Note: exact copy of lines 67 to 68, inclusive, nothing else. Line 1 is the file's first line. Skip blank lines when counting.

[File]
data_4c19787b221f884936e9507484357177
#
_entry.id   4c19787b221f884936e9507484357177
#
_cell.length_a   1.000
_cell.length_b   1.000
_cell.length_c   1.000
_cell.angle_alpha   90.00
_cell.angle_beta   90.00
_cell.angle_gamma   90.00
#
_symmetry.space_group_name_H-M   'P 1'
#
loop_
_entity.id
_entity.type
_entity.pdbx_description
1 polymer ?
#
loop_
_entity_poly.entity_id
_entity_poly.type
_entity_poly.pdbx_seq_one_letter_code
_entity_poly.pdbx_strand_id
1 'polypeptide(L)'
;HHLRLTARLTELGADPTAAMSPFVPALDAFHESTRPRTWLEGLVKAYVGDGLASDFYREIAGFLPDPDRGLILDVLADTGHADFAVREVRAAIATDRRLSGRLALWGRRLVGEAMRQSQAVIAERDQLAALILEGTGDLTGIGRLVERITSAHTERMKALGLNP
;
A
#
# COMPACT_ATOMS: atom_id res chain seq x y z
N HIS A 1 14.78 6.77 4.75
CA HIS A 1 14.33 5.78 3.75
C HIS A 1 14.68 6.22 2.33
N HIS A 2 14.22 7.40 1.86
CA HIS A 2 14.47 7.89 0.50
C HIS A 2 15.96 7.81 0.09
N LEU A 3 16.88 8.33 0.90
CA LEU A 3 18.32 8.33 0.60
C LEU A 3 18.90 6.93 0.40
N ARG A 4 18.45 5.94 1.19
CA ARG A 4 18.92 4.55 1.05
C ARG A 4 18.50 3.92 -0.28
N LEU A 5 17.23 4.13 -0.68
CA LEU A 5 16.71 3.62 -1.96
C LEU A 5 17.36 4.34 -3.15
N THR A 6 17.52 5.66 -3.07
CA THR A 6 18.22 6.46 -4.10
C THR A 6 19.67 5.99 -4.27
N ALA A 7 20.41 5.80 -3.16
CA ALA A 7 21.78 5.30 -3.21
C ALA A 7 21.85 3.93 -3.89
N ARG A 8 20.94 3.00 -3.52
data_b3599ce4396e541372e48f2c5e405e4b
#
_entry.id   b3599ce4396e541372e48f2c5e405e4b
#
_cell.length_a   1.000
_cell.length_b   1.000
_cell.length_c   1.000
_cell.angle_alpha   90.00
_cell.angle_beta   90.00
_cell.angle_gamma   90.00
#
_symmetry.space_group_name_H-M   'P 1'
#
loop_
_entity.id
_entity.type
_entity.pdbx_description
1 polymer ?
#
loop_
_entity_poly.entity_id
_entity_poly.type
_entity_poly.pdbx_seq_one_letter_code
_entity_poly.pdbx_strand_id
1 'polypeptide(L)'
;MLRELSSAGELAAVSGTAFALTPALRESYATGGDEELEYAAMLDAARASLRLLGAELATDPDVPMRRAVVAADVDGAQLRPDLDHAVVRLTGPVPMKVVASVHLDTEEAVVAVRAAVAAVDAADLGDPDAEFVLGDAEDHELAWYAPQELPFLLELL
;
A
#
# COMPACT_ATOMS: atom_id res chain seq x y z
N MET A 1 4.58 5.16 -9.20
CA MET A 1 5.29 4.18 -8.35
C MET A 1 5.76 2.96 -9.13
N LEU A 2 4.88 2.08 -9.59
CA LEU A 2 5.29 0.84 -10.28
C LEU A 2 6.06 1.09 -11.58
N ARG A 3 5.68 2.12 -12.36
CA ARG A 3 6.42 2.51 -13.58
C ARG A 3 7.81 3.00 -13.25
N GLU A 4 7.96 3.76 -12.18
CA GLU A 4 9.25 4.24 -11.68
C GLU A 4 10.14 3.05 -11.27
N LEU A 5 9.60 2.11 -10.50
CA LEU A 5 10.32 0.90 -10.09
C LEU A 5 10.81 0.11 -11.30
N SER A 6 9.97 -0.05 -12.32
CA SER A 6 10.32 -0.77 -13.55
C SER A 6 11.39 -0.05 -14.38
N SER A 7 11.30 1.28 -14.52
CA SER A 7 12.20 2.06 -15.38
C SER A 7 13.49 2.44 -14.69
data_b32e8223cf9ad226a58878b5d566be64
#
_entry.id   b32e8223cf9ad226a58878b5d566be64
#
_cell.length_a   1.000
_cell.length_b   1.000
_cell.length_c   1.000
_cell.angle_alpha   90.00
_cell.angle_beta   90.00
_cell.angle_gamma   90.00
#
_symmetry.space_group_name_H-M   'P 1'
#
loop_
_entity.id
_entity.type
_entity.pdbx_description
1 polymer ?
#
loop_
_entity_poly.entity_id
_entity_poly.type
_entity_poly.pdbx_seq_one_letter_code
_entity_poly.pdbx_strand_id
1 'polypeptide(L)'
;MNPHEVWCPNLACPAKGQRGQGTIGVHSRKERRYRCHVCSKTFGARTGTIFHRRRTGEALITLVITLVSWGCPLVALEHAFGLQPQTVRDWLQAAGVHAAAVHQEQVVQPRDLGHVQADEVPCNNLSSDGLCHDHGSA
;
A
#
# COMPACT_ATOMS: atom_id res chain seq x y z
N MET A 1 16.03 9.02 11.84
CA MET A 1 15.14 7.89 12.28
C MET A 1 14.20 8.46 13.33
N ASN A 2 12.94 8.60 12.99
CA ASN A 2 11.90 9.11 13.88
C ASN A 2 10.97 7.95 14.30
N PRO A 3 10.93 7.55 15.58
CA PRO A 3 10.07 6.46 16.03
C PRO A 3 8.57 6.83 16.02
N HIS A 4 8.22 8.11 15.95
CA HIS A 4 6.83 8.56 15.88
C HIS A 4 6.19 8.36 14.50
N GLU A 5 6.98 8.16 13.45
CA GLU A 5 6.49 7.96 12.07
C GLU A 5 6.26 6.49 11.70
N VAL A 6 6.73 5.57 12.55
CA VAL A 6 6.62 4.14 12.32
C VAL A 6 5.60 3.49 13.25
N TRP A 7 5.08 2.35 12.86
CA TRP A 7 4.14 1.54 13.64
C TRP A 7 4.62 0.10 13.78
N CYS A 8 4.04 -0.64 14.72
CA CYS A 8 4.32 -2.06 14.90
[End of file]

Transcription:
_entity.id
_entity.type